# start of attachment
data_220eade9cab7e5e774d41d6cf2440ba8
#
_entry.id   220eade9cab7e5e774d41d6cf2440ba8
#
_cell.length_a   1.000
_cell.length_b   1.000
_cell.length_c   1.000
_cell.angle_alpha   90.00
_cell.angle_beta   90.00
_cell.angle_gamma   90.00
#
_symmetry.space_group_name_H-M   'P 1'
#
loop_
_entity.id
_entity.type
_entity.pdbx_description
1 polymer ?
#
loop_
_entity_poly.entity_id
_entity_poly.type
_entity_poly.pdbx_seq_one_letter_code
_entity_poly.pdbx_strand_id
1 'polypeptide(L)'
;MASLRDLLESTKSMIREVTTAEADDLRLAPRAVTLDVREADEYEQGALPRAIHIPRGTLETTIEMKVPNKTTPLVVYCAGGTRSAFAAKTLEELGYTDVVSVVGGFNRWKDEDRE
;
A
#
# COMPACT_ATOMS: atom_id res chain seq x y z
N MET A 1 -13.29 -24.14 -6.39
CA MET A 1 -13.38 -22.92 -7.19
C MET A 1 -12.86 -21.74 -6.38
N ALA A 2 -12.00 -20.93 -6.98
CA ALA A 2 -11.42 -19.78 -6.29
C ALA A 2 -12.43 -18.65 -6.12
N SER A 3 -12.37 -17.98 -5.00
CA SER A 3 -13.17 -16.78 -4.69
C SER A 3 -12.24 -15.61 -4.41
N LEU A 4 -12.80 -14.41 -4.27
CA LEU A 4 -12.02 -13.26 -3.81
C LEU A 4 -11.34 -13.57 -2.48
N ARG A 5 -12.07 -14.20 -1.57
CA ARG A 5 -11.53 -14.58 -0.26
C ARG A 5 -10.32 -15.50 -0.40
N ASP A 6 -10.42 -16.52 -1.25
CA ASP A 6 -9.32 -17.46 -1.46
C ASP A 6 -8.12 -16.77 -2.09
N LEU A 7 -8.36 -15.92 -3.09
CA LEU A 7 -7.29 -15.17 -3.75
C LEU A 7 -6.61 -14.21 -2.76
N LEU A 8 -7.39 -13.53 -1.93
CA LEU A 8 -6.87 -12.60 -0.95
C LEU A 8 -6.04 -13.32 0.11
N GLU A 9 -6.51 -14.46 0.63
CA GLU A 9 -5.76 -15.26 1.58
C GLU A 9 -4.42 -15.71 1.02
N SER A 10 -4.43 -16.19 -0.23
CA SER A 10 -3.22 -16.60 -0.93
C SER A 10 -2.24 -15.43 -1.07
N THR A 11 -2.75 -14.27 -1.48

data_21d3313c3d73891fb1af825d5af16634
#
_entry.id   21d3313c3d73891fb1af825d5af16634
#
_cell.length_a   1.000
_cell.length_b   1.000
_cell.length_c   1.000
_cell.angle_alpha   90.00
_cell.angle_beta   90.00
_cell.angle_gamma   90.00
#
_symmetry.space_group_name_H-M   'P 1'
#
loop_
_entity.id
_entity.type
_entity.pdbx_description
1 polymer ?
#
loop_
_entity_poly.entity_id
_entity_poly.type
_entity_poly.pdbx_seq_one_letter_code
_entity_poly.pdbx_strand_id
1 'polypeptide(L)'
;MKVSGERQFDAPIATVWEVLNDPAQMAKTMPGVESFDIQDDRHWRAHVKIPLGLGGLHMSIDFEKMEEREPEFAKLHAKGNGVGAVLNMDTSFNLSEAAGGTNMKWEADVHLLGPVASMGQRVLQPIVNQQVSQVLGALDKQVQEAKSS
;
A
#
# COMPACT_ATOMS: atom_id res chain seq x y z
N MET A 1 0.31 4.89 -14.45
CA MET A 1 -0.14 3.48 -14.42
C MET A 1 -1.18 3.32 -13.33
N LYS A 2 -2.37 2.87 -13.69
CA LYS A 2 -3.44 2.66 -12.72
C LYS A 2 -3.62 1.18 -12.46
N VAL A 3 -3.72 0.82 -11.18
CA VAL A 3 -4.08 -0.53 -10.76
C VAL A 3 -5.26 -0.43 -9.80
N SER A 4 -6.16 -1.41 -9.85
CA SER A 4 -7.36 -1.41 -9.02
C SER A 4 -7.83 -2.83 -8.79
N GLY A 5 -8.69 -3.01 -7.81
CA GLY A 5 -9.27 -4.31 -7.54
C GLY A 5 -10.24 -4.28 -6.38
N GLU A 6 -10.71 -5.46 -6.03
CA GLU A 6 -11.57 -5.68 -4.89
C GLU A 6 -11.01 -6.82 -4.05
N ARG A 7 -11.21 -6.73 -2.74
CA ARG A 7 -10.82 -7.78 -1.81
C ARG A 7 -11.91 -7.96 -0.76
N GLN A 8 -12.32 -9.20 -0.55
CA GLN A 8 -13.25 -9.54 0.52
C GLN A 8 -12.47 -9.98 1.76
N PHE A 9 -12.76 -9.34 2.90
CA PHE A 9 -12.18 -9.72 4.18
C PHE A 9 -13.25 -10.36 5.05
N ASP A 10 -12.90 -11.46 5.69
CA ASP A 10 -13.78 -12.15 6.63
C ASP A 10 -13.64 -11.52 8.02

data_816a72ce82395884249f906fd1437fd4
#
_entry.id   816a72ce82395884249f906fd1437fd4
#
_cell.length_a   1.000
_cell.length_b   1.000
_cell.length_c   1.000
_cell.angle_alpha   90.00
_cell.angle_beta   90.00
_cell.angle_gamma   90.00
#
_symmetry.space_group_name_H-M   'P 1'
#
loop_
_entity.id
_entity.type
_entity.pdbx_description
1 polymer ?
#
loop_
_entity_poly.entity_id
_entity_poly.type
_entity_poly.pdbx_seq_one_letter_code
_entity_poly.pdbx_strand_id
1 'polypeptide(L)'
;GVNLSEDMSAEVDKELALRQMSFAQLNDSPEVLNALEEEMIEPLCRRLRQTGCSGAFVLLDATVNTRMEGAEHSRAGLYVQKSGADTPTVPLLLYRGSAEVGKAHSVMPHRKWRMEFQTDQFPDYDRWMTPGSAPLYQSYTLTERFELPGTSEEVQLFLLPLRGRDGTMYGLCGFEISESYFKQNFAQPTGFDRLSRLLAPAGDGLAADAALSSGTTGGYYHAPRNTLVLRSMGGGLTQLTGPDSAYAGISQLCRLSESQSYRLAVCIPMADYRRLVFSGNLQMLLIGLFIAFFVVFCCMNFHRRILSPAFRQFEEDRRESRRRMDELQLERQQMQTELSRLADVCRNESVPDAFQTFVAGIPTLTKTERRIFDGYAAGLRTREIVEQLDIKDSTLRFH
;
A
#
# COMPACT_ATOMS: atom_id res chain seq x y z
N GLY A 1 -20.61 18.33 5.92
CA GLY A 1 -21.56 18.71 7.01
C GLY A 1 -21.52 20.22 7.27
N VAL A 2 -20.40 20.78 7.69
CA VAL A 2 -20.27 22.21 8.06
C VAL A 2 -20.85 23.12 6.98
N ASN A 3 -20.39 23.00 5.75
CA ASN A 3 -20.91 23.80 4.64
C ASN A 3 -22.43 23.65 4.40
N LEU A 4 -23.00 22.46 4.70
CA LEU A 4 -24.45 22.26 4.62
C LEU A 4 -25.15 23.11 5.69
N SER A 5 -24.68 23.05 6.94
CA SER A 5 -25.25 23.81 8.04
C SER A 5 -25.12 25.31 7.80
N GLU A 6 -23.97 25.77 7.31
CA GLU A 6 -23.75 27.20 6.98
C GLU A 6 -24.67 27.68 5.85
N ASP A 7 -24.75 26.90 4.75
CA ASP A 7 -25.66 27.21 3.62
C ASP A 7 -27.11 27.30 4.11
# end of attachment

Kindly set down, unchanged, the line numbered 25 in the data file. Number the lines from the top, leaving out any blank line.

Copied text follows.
1 'polypeptide(L)'